The last requirement shall not apply to those who were not required to comply with the minimum investment per store at the time the new law took effect.

The newly enacted law, likewise, encourages foreign retailers to have stock inventories made in the Philippines and requires compliance with provisions of the Labor Code on the hiring of foreign nationals, but only in case of non-availability of a competent, able, and willing Filipino citizen.

According to Senate Minority Leader Franklin Drilon, the new law easing restrictions on the entry of foreign retail enterprises into the country will help improve the retail trade investments portfolio here, which he describes as very poor. As of 2021, he said there are only 46 foreign retail corporations registered with the DTI or a growth of two retailers per year since 2000 when the retail trade industry was first liberalized under RA 8762.

That remains to be seen. It has been observed that the lower paid-up capital requirements under the new law are still higher compared to those imposed under the retail trade laws of other countries.

Will the new law protect Filipino-owned retail trade enterprises?

The old law reserved exclusively for Filipino citizens and corporations those retail trade enterprises with paid-up capital of less than $2.5 million or around P125 million. Under the new law, foreign-owned retail enterprises must have a minimum paid-up capital of P25 million. So now, only those with less than P25 million paid-up capital is reserved for Filipino nationals.

Restrictions under the law also do not apply to sales by manufacturer, processor, laborer or worker, to the general public the products manufactured, processed or products by him if his capital does not exceed P100,000, sales by a farmer or agriculturist selling the products of his farm, sales in restaurant operations by a hotel owner or inn-keeper irrespective of the amount capital: provided, that the restaurant is incidental to the hotel business; and sales that are limited only to products manufactured, processed or assembled by a manufactured, processed or assembled by a manufacturer though a single outlet, irrespective of capitalization, are not covered by the law since they do not constitute retail trade, which refers to any act, occupation or calling of habitually selling direct to the general public merchandise, commodities or good for consumption, except those specifically excluded as mentioned above.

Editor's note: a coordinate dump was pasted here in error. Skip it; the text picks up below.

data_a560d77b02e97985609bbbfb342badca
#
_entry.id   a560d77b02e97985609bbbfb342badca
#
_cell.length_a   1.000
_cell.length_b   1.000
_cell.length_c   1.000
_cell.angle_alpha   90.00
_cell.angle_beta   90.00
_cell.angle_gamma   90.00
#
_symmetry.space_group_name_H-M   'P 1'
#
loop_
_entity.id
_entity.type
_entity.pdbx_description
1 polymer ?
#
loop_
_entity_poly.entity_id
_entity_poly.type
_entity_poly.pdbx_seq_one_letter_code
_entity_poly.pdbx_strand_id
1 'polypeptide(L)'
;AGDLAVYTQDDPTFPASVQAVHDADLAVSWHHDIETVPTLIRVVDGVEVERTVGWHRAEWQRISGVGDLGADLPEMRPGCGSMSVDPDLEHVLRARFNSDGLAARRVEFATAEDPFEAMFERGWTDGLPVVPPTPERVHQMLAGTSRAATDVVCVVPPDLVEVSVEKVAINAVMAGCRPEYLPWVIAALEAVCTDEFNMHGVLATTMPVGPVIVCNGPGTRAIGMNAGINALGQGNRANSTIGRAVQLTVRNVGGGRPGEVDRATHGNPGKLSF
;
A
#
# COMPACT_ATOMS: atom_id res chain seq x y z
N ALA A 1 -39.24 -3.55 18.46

Marikina City Rep. Stella Quimbo, author of the new retail trade law in Congress, observed that only medium and large establishments will be directly affected by increased foreign competition under these amendments, and they make up less than one percent of all establishments. However, the one percent will possibly face stiffer competition from foreign retail firms. She said the effect of lowering the minimum paid-up capital would increase and big companies and monopolies would face tight competition.

As pointed out by Drilon, small and medium retail trade enterprises would continue to be protected.

Prior to 2000, retail trade in the country was nationalized under RA 1180 or An Act to Regulate the Retail Business, which meant that only Filipinos can engage in such business. After the RA 1180 came into effect in 2000, the likes of Watsons, Zara, Forever 21, Mango, Uniqlo, luxury brands Louis Vuitton and Hermes, and recently, Ikea, set up stores in the Philippines. Some entered into  partnership with Filipino companies, while others were wholly foreign-owned.

In 2019, there was a report that retail giant Walmart would establish stores in the Philippines, specifically in Muntinlupa, Alabang, and New Manila in Quezon City.

Let us see if the new thresholds will indeed attract more foreign stores to invest in the Philippines. The more the merrier for us consumers.